· Spinocellular carcinoma (squamous cell carcinoma)
It develops in the upper layers of the epidermis. And accounts for about 20 percent of all cases of skin cancer. This often appears in areas of the body exposed to the sun. Such as the face, ears, neck, lips and the back of the hands. It can also develop in scars or skin ulcers in other parts of the body.
Other types of non-melanoma skin cancer, less common than the previous ones are:
- Kaposi’s sarcoma.
It originates in the dermis, but it can also form in the internal organs. It usually develops in people affected by thehuman immunodeficiency virus (HIV).
The dermis contains a considerable number oflymphocytes (a type of immune system cells). When they become malignant they form the lymphoma. Although most of these types of cancer appear to originate in the lymph nodes or internal organs. There are certain types of lymphoma that originate in the skin. The medical term “primary cutaneous lymphoma” means “lymphoma that has originated in the skin.” The most common type of primary cutaneous lymphoma is cutaneous T-cell lymphoma, also called fungoid mycosis.
- Sarcomas develop from connective tissue cells, usually in tissues that lie deep beneath the skin. Less often, these can occur in the dermis and subcutaneous tissue of the skin. There are several types of sarcoma that can develop on the skin including dermatofibrosarcoma protuberans and angiosarcoma.
- Merkel cell carcinoma.
It develops from the endocrine cells of the skin. They often reappear after treatment andspread to nearby lymph nodes. They can also spread to internal organs.
- There are also benign skin tumors. Most of them are not cancerous, and only rarely do they become cancer. Among these tumors are most types of moles, seborrheic keratoses (raised spots, brown, brown or black with a “waxy” texture or a rough surface), hemangiomas (benign tumors of blood vessels) , lipomas (soft tumors of benign fat cells) and warts (rough surface tumors caused by a virus).
- Actinic keratosis:
Precancerous skin condition caused by exposure to sunlight. They are small rough spots that can be red, pink or skin color. They usually develop on the face, ears, backs of the hands and arms of middle-aged or older people. Who have light skin, although they can also appear in other areas of the skin exposed to the sun. Generally, people who have actinic keratosis will develop many more. They usually grow slowly and cause no more symptoms or signs than skin blemishes. It is possible, but not common, for actinic keratoses to become squamous cell cancer. They also often disappear on their own, but may reappear.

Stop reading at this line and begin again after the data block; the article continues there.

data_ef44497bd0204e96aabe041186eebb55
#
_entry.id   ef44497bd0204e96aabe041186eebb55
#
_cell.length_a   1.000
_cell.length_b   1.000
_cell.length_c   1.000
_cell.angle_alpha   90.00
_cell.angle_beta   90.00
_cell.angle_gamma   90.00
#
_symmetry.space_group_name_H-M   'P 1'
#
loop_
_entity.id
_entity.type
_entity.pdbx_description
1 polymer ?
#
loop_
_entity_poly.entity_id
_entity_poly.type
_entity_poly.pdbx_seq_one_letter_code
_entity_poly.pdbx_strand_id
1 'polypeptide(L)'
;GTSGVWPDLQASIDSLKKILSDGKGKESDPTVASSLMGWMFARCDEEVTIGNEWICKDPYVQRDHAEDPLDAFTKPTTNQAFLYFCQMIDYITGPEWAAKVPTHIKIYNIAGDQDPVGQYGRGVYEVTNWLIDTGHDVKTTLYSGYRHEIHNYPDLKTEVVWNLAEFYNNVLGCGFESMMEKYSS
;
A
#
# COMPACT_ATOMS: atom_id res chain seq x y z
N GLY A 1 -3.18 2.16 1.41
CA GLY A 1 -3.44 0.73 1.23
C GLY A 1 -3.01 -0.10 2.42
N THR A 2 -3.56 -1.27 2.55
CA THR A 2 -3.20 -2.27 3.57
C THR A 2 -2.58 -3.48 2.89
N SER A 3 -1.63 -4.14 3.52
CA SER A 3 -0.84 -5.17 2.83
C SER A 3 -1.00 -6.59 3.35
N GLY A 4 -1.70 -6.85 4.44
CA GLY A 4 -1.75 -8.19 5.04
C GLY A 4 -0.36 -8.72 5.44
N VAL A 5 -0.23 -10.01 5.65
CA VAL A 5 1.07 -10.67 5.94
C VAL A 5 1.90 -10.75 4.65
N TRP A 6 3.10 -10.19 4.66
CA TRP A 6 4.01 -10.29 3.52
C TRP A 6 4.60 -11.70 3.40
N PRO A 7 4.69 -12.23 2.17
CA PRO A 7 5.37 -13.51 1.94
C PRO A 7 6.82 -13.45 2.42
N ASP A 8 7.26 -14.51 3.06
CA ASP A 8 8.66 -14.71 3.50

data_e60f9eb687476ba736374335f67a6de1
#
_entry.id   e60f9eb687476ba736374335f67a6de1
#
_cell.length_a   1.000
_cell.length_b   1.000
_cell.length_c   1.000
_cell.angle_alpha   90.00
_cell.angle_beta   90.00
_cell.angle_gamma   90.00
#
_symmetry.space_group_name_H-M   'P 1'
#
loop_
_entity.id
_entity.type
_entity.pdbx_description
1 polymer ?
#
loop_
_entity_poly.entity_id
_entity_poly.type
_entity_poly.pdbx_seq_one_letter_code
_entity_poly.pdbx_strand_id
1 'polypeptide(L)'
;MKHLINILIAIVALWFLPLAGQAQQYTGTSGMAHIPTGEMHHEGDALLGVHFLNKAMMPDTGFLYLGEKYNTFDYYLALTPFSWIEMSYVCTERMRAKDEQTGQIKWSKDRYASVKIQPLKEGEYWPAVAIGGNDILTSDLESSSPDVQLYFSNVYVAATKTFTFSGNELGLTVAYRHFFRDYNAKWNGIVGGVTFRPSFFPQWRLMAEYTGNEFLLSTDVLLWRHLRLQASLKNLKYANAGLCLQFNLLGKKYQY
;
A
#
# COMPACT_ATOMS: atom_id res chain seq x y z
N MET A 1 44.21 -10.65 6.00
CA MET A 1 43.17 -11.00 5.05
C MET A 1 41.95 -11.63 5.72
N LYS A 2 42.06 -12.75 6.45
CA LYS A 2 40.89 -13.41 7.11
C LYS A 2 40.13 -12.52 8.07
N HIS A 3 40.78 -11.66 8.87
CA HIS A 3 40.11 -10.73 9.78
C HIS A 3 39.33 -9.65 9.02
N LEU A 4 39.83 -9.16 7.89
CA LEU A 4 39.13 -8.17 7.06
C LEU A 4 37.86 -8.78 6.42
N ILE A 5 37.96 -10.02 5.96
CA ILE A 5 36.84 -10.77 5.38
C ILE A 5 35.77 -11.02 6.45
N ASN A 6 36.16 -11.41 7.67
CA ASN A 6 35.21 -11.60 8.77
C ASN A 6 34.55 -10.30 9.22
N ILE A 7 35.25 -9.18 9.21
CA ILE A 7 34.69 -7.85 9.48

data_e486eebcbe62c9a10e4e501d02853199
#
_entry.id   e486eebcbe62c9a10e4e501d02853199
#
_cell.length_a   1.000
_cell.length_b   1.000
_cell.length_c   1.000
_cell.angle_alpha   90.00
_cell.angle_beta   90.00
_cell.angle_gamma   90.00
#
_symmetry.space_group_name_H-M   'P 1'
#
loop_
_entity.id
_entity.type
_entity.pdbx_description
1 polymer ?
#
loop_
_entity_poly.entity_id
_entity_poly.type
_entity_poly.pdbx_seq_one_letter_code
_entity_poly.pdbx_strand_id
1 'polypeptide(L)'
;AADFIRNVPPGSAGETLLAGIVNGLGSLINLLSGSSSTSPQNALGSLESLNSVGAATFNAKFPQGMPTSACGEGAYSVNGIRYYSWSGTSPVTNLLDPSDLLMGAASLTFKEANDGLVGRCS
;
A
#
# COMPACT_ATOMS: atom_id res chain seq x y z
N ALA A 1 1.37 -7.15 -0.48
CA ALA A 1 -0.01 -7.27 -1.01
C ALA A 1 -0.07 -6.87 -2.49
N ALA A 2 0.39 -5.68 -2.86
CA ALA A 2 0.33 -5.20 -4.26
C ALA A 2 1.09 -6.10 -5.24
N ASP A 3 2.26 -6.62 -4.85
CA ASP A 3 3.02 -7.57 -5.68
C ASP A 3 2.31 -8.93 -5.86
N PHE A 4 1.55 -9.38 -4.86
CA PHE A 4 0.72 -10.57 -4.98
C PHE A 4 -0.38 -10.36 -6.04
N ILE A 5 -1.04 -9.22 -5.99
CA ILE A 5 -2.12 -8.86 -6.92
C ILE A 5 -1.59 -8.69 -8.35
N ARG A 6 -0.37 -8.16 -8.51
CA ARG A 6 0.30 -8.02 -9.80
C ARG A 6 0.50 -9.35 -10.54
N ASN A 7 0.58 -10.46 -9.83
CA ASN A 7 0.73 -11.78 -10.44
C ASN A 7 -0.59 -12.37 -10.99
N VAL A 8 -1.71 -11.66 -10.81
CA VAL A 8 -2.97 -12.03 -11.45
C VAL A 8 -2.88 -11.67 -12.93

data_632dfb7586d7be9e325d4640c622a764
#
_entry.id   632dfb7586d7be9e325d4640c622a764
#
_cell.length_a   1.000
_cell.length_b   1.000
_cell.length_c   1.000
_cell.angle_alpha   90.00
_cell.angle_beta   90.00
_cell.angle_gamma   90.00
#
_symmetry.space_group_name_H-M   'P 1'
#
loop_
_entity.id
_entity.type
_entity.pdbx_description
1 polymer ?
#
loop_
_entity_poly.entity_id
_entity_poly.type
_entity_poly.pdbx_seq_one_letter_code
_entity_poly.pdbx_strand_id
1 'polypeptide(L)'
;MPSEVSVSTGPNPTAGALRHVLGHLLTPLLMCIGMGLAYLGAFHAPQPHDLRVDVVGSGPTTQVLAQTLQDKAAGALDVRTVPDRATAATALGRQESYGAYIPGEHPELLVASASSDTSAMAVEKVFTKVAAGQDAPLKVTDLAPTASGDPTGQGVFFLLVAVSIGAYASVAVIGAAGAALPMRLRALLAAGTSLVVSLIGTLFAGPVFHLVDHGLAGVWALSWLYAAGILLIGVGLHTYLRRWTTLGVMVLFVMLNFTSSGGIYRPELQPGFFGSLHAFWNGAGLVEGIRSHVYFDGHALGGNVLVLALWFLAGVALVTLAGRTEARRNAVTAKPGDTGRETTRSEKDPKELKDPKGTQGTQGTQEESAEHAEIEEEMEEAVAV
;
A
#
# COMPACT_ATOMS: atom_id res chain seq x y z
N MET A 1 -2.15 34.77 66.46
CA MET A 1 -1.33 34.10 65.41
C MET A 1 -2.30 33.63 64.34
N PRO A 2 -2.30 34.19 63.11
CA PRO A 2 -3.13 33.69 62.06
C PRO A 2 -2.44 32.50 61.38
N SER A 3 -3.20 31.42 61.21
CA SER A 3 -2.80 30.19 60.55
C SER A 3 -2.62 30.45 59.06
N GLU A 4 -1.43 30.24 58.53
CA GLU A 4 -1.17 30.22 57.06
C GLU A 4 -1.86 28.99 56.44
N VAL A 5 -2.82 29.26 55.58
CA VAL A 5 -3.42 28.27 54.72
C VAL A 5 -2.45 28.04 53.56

- Squamous cell carcinoma in situ or Bowen’s disease:
It is the primitive form of squamous cell skin cancer. The cells of this cancer are completely inside the epidermis and have not spread to the dermis. It manifests itself in the form of reddish spots. Compared with actinic keratoses, the spots of squamous cell carcinoma in situ are usually larger. Often more than half a centimeter, more intense red and are more scaly and rough.
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Diagnosis Of Skin Cancer
“In the suspicion of having any lesion that is persistent over time. That changes its characteristics or that tends to grow slowly but progressively. The patient should go to the dermatologist to evaluate it and give a diagnosis.
If there is any reason to suspect that there is skin cancer. The doctor will use one or more methods to determine if the disease is actually present. The first step is to observe the size, shape, color, and texture of the area in question and whether it bleeds or flakes.
He will then examine the rest of the body to see if the patient has spots or moles that may be related to skin cancer. It may be necessary to ask other questions or other tests.
If the doctor thinks that an area could have nonmelanoma skin cancer. He or she will take a sample (biopsy) of skin from the suspected area for examination under a microscope. This method called a skin biopsy. To do this test different methods can be used.
However, it is equally effective for the patient to check the skin itself, preferably once a month. To do this, you should know the appearance of moles, imperfections, freckles and other marks that you have on the skin to be able to detect any changes.
We recommend you to do the self-examination in front of a full-length mirror. For hard-to-see areas, you can use a hand mirror. You should examine all areas, including the palms and soles of the feet, the lumbar region and the back of the legs.
Treatments For Skin Cancer
Removal is the most common treatment for this type of lesions. Which can be completed with the so-called Mohs surgery depending on the location or if the spot has a considerable size.
- The simple excision involves the removal of the tumor and surrounding tissue.
- Mohs surgery: The layer of the skin affected by the cancer is removed and subsequently. The doctor removes the tissue that surrounds the area by comparing both in the microscope.
- Cryosurgery: By means of liquid nitrogen, cancer cells are frozen and destroyed.
- Laser surgery: This method used in very superficial carcinomas on which the laser beam is applied to vaporize cancer cells.
- Electrodesiccation: the tumor removed by scraping the tissue, and then the area where the spot was treated. With an electric needle is treated to destroy the remaining cancer cells.
- Chemotherapy: The most frequently used medication is fluorouracil. Which used topically reaches the skin’s closest cells, so it will be used only in premalignant pathologies. This medicine reddens the area where you will apply it and makes it more sensitive to the sun. So it is advisable that the area is well protected.
- Radiation therapy: Consists of the use of radiation to destroy cancer cells. The treatment lasts a few minutes and is not painful.
This method used in those patients who cannot undergo surgery, such as elderly people. This therapy can cure those kinds of cancer that are in low stages. This also can be used as a complement to the surgery.
Nonmelanoma skin cancer curable in 90 percent of cases, If the early treatment is performed. However, there are high chances that it will reappear over time. So it is advisable to undergo regular medical exams to be able to treat it again.
When should the patient go to the specialist?
The time when patients should go to the specialist to make a consultation is “if you have any questions that your primary care physician cannot resolve.”
Originally published at https://healthzigzag.com on October 11, 2019.